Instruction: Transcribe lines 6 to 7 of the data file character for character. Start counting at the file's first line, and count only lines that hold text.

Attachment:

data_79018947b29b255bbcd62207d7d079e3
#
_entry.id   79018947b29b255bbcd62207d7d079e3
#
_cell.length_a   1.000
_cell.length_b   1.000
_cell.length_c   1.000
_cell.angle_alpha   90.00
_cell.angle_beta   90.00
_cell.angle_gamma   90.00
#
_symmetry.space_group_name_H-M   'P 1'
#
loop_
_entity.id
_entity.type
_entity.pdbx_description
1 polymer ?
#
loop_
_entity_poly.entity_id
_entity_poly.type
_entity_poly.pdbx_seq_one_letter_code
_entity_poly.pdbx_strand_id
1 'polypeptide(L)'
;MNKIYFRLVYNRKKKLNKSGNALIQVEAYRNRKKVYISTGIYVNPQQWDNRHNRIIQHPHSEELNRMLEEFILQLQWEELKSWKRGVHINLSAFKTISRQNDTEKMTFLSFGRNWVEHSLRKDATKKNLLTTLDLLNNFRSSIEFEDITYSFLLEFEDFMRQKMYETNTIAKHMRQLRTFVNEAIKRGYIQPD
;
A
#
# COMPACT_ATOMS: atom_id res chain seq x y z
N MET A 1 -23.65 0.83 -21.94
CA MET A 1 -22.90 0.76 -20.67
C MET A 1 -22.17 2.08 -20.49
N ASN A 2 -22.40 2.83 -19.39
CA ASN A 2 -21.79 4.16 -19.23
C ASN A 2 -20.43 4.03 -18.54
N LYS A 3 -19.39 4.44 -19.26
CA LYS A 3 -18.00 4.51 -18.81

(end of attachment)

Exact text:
_cell.length_b   1.000
_cell.length_c   1.000